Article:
(I do not have the patience to enforce a time-out right now.  I go in there with my broom in hand and take the plastic out of her mouth.  Ew.  Dripping with drool.  I walk it over to the trash and continue sweeping.)

I decide it’s easier to just sweep all the macaroon crumbs out the door, so I open a door and make one large, frustrated swoosh…right into my left eye.

GAAAAAAAAAAAAAAH!!!!

BITTYKINS!

Now she’s crawled under the sofa and retrieved the other plastic slippers sleeve and is pulling the plastic apart with her teeth like taffy.

With a broom in one hand, my other hand over my eye, I retrieve the bag from her mouth with my toes and attempt to hop over to the trash, which is concealed behind a sleek Euro-kitchen door, and they all look the same, and I’m not sure now which door is which.

I guess.  Wrongly.

Crash.  It was not graceful.

On the upside, the eye doesn't seem so bad anymore.

Things do get better, though.

I managed to get all the crumbs out the door and splash my face twice before Geoff wanted to come in and take a shower, which meant unsupervised kids while I attempted to get ready for the day.

As bedcovers and pillows from all beds are ripped off and dragged into the bottom of their wall-to-wall sliding-door closet in the name of reenacting their afternoon on the TGV (tres grande vitesse, or, basically very fast cross-country train), I managed to get makeup and clothes on.

Then it’s time to re-make the beds.

And fix lunch.

And cleanup lunch (with help).

I love this apartment.  It’s so airy and clean.  It's the second place that’s really got me convinced we need to have at least one big white room in our new house.

Next was naptime.

I tried to convince Bittykins to pee, but if you had to climb onto a toilet that came up to your nipples and was as wide and deep as a hot tub compared to you, with a big person over you telling you if you didn’t at least try, you wouldn’t get a story for naptime, you might not be able to pee, either.

I offered to let her try in the sink.  That didn’t work either.

She escaped and got a bowl from the kitchen and went outside to do her business while gazing at Mont Blanc.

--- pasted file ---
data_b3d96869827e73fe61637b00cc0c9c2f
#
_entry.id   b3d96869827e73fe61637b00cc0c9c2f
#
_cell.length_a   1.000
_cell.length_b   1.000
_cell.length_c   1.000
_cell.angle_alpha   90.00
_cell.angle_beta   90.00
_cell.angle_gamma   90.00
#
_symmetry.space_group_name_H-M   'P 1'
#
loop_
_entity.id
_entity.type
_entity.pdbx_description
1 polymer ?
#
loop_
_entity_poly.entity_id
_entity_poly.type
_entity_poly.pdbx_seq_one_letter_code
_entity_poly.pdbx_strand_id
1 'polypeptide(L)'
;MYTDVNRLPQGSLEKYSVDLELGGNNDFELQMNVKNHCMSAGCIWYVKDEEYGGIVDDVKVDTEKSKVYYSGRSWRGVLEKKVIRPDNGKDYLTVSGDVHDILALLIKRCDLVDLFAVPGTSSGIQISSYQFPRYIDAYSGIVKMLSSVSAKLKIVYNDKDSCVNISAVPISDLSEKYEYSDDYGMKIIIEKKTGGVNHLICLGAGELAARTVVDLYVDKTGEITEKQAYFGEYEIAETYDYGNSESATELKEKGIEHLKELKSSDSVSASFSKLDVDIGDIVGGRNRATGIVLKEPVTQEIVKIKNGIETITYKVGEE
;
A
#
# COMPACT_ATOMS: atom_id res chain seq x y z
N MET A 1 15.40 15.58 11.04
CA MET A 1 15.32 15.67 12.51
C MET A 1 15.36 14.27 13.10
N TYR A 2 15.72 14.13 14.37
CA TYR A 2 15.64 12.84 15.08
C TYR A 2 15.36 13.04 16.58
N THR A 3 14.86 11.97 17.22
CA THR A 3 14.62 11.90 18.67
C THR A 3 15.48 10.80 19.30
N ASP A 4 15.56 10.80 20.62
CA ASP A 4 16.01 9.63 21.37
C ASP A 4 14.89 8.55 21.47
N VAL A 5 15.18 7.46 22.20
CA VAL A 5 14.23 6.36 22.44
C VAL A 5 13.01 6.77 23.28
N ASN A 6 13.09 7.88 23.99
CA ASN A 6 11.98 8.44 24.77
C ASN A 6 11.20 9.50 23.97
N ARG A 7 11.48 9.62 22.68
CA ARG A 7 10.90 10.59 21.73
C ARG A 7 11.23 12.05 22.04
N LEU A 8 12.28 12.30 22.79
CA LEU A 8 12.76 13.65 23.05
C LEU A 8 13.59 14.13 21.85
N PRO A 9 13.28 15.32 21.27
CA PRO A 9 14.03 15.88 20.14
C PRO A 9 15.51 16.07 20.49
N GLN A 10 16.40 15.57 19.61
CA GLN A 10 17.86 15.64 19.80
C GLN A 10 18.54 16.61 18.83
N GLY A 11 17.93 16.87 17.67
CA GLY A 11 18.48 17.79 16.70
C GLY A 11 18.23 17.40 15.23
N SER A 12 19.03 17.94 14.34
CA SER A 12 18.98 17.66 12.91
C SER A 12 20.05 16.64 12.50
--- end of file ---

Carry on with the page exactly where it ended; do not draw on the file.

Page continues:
Finally!  At least 15 minutes have passed already.

I leave her alone for awhile, and she proudly delivers her bowl. I’m expecting pee.

Nope.  It’s a giant turd in a bowl.

I fell asleep nursing her to sleep, and I woke up with my arm asleep.  I managed to slide her off and snuggle her in her bed without waking her (a miracle!), and because I’m 13 weeks pregnant, I really, really had to pee (again).  I open the door to the throne room and I nearly jumped a foot.

It’s Butterscotch. “I had to poop, Mommy.”  Last time I looked at him, he was asleep in his bed!  How did he get in here?!

So I pace through the apartment, looking at the view and waiting.  Suddenly, Butterscotch materializes out of complete silence (again).

“Mommy, I have a rumbly in my tumbly.”  I think I jumped about a foot.

So before I even pee, I give him a piece of bread and send him outside because I am not sweeping again today.

Finally, my turn.  And then, no T.P.  How can this be?  Less than 24 hours ago, we entered this place and there were all kinds of fancy toilet paper origami greeting us, and now, nothing?  I hope Geoff comes home with some…

Butterscotch finally goes to sleep.  About 100 seconds later, Geoff comes in.  Which wakes up Butterscotch.

My Time Alone tally for the day = 2 minutes just before noon, plus 100 seconds.

I declare Quiet Time, where NO ONE TALKS and Geoff, Butterscotch, and I all do our own peaceful, quiet thing.  And that’s where we are right now.  Mountain winds blow in, the sound of the river rushing nearby, little bright red cable cars on their way to and from the Aiguille de Midi…it’s mid-afternoon, and sunset has begun.  Slight shadows of our building extend just 10 feet or so out onto the lawn.  It will take seven hours for the shadow line to pass all the way up to the tip of the Alps.  At 10 pm or so, we’ll see soft pink alpine glow on Mont Blanc, as we’re on our way home from dinner.  I can’t guarantee it will be a peaceful meal, and someone will probably spill something, or fall between a chair and a table and cry in my lap, or fill up on fresh bread while they wait for us to cut their food into button-sized pieces for them, but it will be a wonderful evening.  Because it’s gorgeous here, I love my family, and I finally, finally got some time to myself.